Here at AX, our note purchase criteria will also included but not be limited to: the loan’s seasoning (payments received, payments owed), property location/ RE market trends, loan payment records, relationship between borrower and seller, loan’s performance, etc. To begin the note buying process online, click here for a free quote.
How do I know if I’ve found the right company to buy my note?
There are many ways to determine if you are dealing with a “real” and professional mortgage note buyer who will treat you fairly and give you the best price for your note. Here are some things to keep in mind:
Professionalism: Does the buyer you contacted seem professional? Do they compose themselves in a professional manner? Would you trust this person’s ability to assist you in getting you the monies needed when selling your asset?
Direct Note Buyer vs. Note Broker: Is the company or person you are dealing with a direct note purchaser or a broker? Working with a broker is not a bad thing, as there are many who are worth their weight in gold. That being said, working with a direct buyer means you will probably save money on the broker fee that could range between $2,500 and $10,000, depending on the note in question. Working with a direct buyer will ensure that you get the best offer possible – always. Working with a good broker means you will have to do less work looking for a quote. Many sellers prefer working with a direct funding source like the team set up here at Amerinote Xchange.
Accreditation: Does the company you are working with have a Better Business Bureau Accreditation? Amerinote Xchange has an A+ rating with the BBB. If they do not have one, move on.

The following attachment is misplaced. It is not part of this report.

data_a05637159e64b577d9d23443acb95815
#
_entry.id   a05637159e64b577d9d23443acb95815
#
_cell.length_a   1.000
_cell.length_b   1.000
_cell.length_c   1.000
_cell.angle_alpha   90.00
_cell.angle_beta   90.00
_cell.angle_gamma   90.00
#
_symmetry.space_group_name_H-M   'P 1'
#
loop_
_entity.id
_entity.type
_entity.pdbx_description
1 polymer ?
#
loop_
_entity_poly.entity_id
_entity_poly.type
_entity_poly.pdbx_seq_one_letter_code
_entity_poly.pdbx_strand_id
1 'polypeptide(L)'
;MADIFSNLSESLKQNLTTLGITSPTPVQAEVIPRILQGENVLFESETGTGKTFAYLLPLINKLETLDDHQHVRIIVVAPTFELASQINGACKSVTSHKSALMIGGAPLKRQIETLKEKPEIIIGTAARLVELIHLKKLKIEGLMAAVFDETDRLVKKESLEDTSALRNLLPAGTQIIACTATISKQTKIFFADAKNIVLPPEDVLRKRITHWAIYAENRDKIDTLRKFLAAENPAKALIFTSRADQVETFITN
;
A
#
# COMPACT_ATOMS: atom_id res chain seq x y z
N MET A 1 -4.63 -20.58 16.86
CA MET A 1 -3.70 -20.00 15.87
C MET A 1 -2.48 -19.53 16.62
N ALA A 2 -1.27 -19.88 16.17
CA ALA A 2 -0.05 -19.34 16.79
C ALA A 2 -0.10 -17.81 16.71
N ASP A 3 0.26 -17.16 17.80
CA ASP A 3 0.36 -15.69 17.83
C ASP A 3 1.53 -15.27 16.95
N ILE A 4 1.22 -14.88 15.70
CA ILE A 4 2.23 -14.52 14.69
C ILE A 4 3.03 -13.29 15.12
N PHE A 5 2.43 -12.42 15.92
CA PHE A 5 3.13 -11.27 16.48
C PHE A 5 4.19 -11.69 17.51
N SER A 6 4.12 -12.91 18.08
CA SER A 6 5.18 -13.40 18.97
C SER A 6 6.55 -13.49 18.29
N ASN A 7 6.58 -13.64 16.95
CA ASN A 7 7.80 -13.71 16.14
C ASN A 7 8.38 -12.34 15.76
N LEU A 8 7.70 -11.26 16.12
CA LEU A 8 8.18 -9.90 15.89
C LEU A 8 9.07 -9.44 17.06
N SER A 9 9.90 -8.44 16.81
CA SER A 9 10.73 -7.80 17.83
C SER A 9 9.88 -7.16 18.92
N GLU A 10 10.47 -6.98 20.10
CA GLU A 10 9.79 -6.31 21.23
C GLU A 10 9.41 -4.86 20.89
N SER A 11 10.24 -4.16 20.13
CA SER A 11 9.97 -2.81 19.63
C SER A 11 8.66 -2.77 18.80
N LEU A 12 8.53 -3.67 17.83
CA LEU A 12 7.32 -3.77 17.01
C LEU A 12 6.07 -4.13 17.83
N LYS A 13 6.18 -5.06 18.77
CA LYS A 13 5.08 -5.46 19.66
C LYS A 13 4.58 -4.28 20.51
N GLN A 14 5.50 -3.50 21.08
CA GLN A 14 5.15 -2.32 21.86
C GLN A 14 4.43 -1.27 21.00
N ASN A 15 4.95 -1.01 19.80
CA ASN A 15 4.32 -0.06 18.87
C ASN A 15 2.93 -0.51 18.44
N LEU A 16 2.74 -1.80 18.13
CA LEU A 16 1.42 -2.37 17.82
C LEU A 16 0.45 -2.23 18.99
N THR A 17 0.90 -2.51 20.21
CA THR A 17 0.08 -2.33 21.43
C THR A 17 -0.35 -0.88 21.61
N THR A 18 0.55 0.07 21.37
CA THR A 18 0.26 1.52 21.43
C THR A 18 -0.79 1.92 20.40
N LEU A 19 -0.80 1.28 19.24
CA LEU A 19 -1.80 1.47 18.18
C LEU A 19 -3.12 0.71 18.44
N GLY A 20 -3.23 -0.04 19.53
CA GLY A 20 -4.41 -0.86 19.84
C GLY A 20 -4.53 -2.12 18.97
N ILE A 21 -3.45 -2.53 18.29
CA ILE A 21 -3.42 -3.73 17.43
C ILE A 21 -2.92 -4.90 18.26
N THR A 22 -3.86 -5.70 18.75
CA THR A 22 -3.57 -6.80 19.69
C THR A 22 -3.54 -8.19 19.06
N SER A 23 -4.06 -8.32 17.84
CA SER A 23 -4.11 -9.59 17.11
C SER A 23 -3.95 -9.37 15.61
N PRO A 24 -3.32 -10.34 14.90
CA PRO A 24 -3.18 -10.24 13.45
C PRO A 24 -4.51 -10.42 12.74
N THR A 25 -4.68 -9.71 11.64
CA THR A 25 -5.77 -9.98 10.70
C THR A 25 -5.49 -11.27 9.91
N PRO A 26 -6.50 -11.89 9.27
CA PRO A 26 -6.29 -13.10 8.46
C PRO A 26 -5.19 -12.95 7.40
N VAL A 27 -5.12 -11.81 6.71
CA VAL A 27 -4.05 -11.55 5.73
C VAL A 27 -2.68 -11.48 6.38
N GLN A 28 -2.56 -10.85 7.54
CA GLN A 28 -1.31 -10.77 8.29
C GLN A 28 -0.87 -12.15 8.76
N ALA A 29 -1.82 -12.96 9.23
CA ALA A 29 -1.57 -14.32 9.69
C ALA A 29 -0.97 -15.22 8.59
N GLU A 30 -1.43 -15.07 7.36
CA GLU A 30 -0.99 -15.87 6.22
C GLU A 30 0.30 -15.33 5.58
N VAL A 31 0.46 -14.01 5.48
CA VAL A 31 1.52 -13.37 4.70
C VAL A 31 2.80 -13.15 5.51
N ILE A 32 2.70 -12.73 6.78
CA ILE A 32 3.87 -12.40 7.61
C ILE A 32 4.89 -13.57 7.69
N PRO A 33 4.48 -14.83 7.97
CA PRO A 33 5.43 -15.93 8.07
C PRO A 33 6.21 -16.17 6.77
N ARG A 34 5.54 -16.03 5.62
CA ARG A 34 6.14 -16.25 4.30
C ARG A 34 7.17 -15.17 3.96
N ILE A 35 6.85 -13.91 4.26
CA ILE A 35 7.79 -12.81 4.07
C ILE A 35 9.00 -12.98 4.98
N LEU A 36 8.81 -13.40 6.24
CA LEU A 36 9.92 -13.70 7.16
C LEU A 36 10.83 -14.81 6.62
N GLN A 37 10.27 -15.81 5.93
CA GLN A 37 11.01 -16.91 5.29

Gut Feeling: Go with your gut. Do you feel the company is on the up-and-up? Does it sound like they know what they are talking about? If your gut tells you otherwise, hightail it out of there.
From our extensive experience and in-depth understanding of the secondary market, it is a fact that the difference between getting a note deal funded and exceeding one’s financial and client-service expectations, all boil down to the particular funding source you use. Obviously, money is the first deciding factor when choosing a mortgage note buyer, but if the service you receive lacks effectiveness and efficiency, what’s the point of having your time wasted?
If you have sold your residential or commercial property and you or your client owner-financed the mortgage and you’re wondering how to sell mortgage notes, AX can offer a sound and painless exit strategy if you’re tired of acting as the bank.
AX is the fastest growing residential and commercial mortgage note buyer in the country today. We can fund the purchase of your mortgage note in as little as 15 business days. When it comes to selling a mortgage note on the secondary mortgage market, the chances of successfully reaching your financial goals and securing the highest payout become greatly increased when using the right direct mortgage note buyers and funding source. As one of the fastest-growing mortgage note buying companies, we pride ourselves on the absolute fastest turnaround to receiving cash for your mortgage note and the most aggressive offers on your asset.
If you have an existing promissory mortgage note that you want to sell now, simply contact us to get started today: